Local Heart, Global Soul

February 12, 2019

A Walk Down Century Lane…

The building that I looked out on whilst I visited Zierikzee’s Stadhuis (City Council /Town Hall) are as old as the Stadhuis too. Together they stand as a testament to beautiful architecture of centuries past and retain many of the original features. Once back outside I photographed the façades, with the brickwork patterns, shutters, and stepped gables. Less a “walk down memory lane” and more a “walk down century lane”.

(photograph © Kiwidutch)

(photograph © Kiwidutch)

(photograph © Kiwidutch)

(photograph © Kiwidutch)

(photograph © Kiwidutch)

(photograph © Kiwidutch)

(photograph © Kiwidutch)

(photograph © Kiwidutch)

(photograph © Kiwidutch)

(photograph © Kiwidutch)

(photograph © Kiwidutch)

(photograph © Kiwidutch)

(photograph © Kiwidutch)

February 11, 2019

Clasped, Chained, Engraved, Micro-Mosaic, …Silver Bibles!

The exquisite detail and workmanship in the tiny bibles on display during my Easter break visit to Zierikzee back in 2017 was amazing.  Some were encrusted with semi-precious stones, leather and silver combined to make intricate patterns even on some of the smallest of it’s parts. Even the clasp to keep the bible closed and thus the pages protected, were engraved or decorated. It’s possible that bibles such as these might be one of the most expensive items in the family home. All of the bibles were standing on glass shelves and for obvious security reasons enclosed in a glass cabinet, so getting photographs with as little reflection as possible was quite a task.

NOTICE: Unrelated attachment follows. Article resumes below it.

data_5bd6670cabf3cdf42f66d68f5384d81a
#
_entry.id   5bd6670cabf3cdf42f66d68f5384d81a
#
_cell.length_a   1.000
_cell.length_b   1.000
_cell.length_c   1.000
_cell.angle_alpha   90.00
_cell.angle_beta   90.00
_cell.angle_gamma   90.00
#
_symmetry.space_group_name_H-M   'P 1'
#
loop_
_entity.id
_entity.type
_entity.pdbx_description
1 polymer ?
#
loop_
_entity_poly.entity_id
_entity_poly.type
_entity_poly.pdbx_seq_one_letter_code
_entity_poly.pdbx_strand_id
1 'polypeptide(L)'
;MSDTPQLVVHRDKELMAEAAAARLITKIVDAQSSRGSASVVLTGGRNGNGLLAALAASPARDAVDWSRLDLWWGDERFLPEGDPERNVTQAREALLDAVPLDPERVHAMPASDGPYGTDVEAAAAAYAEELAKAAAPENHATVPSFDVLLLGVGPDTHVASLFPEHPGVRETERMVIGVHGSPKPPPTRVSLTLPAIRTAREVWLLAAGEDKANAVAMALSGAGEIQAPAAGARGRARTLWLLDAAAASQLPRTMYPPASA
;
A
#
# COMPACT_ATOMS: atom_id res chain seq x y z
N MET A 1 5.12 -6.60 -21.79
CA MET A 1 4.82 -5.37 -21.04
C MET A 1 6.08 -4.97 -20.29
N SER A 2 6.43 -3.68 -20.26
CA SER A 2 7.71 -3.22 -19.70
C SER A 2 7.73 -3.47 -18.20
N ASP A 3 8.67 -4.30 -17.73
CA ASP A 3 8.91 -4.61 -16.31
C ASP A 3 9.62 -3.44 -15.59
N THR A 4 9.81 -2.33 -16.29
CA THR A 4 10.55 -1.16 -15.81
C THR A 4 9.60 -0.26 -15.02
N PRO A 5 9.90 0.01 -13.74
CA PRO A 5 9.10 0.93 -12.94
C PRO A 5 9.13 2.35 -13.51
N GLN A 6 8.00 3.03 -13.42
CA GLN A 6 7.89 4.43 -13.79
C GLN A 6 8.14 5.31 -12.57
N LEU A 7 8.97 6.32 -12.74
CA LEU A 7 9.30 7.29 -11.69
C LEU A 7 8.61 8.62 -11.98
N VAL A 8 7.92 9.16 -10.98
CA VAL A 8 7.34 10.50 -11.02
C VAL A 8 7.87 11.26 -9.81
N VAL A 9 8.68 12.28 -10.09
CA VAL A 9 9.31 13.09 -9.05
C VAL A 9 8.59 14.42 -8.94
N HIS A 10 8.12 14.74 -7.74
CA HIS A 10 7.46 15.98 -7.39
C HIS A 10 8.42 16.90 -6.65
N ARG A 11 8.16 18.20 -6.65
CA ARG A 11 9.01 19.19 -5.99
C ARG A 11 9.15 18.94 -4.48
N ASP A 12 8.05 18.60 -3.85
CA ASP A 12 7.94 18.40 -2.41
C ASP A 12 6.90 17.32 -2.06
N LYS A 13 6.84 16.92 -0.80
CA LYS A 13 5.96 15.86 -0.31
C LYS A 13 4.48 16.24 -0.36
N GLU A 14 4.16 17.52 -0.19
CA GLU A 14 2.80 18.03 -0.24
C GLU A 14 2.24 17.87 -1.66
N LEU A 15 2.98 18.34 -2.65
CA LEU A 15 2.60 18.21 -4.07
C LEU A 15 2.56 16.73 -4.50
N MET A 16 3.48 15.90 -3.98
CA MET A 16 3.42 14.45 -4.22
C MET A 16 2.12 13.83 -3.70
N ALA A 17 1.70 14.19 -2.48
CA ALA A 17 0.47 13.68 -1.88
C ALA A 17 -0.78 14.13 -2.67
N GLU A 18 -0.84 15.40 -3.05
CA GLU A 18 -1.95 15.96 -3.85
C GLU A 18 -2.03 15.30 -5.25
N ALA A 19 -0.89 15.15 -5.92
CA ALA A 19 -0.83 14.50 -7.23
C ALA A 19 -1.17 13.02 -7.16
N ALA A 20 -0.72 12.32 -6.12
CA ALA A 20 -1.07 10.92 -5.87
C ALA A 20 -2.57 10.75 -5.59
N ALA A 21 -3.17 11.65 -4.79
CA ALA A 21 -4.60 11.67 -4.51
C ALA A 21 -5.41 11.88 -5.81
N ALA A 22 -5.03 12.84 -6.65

One of the bibles had micro-mosaic figures in each corner of the front cover, quite a few have monogrammed initials worked into the designs or Family names etched into the silver on clasps or within the silver work. Another has an indented flower pattern in the closed pages and a wrist chain, presumably so that this precious object didn’t get accidently dropped into the mud if your horse jolted unexpectedly whilst you were getting into your carriage.

(photograph © Kiwidutch)

(photograph © Kiwidutch)

(photograph © Kiwidutch)

(photograph © Kiwidutch)

(photograph © Kiwidutch)

(photograph © Kiwidutch)

(photograph © Kiwidutch)

(photograph © Kiwidutch)

(photograph © Kiwidutch)

(photograph © Kiwidutch)

(photograph © Kiwidutch)

(photograph © Kiwidutch)

(photograph © Kiwidutch)

(photograph © Kiwidutch)

(photograph © Kiwidutch)

(photograph © Kiwidutch)

(photograph © Kiwidutch)

(photograph © Kiwidutch)

(photograph © Kiwidutch)

(photograph © Kiwidutch)

(photograph © Kiwidutch)